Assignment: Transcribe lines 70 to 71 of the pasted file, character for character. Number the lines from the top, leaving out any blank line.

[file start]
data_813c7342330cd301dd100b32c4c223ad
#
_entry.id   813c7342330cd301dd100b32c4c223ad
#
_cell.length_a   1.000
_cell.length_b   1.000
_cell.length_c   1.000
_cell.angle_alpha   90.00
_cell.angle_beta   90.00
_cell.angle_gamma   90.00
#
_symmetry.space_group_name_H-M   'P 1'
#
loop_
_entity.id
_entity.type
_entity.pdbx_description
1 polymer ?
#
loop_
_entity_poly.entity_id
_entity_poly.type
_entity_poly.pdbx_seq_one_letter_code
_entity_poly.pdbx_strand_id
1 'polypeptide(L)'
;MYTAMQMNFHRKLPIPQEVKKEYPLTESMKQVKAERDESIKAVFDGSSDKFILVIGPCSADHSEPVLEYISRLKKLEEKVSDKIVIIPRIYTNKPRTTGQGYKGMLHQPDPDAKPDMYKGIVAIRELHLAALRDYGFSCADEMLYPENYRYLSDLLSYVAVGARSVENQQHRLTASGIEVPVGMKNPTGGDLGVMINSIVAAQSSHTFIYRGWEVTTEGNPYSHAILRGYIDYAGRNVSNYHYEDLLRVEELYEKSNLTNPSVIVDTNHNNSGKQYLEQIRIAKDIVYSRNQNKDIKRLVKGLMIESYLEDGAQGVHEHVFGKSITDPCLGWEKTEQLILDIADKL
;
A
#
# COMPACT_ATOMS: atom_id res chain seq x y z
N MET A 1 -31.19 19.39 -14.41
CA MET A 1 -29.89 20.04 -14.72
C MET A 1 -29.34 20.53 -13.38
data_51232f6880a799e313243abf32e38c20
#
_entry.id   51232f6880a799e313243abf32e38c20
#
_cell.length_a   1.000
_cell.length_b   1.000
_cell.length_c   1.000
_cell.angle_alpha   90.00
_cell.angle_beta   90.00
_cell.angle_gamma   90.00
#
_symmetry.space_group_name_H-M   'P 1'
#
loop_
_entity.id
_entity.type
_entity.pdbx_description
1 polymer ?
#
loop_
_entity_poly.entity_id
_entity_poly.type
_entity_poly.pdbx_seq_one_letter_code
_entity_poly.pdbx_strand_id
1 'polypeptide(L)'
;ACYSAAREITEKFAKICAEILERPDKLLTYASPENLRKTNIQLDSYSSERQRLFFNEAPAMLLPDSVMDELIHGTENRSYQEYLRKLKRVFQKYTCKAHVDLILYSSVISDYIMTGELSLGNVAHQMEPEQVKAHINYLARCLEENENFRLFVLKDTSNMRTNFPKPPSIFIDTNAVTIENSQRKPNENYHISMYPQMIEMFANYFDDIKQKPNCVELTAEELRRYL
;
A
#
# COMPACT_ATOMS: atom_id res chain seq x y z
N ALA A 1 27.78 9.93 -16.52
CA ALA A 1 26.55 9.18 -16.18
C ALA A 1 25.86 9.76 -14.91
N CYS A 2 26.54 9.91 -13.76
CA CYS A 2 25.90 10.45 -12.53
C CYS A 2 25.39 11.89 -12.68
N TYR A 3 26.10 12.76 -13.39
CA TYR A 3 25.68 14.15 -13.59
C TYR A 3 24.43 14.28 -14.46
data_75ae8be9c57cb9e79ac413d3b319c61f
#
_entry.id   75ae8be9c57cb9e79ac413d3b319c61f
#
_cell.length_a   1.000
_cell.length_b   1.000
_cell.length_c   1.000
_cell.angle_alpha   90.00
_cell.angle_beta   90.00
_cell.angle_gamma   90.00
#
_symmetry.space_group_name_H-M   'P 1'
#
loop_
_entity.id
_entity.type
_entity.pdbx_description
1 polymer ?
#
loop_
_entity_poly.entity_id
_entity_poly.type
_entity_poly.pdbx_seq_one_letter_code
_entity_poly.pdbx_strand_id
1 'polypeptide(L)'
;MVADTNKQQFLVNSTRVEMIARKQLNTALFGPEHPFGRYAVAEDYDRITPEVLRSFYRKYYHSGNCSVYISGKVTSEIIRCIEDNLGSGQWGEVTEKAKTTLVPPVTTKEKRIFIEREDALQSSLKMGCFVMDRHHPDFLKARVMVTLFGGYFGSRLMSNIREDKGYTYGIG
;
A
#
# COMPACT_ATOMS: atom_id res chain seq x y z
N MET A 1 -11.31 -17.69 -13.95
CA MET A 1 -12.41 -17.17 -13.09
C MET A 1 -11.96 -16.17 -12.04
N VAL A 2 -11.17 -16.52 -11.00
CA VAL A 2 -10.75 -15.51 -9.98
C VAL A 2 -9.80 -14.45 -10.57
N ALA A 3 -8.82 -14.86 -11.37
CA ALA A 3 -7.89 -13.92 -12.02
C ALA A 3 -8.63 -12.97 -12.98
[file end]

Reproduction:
N TYR A 3 26.10 12.76 -13.39
CA TYR A 3 25.68 14.15 -13.59